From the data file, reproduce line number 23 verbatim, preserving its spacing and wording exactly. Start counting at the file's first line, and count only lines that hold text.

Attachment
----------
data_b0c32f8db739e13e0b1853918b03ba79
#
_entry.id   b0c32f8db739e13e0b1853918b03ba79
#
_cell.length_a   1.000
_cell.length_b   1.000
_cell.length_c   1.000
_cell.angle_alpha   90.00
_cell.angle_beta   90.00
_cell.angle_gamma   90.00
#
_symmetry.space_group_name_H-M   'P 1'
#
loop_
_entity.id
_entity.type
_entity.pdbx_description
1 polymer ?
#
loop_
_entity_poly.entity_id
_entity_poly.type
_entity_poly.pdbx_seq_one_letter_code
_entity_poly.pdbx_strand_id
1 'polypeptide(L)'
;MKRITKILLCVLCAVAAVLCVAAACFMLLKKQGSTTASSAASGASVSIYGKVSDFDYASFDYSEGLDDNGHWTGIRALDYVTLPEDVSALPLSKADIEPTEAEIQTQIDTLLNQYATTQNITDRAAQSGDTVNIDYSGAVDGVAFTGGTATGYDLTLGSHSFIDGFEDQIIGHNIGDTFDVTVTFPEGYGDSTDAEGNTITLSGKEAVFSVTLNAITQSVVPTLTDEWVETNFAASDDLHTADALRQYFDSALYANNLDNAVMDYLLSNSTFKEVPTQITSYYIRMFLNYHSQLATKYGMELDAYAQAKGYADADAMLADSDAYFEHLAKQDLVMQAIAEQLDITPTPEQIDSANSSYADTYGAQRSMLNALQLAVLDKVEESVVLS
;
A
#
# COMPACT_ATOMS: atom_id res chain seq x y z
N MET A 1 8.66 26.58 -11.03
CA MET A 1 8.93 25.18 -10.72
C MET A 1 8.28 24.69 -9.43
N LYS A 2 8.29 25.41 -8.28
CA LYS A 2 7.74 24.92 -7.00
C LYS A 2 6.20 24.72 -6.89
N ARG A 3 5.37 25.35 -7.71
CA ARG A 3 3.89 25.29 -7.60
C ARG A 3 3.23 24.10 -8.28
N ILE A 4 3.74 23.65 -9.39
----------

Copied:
_entity_poly.pdbx_seq_one_letter_code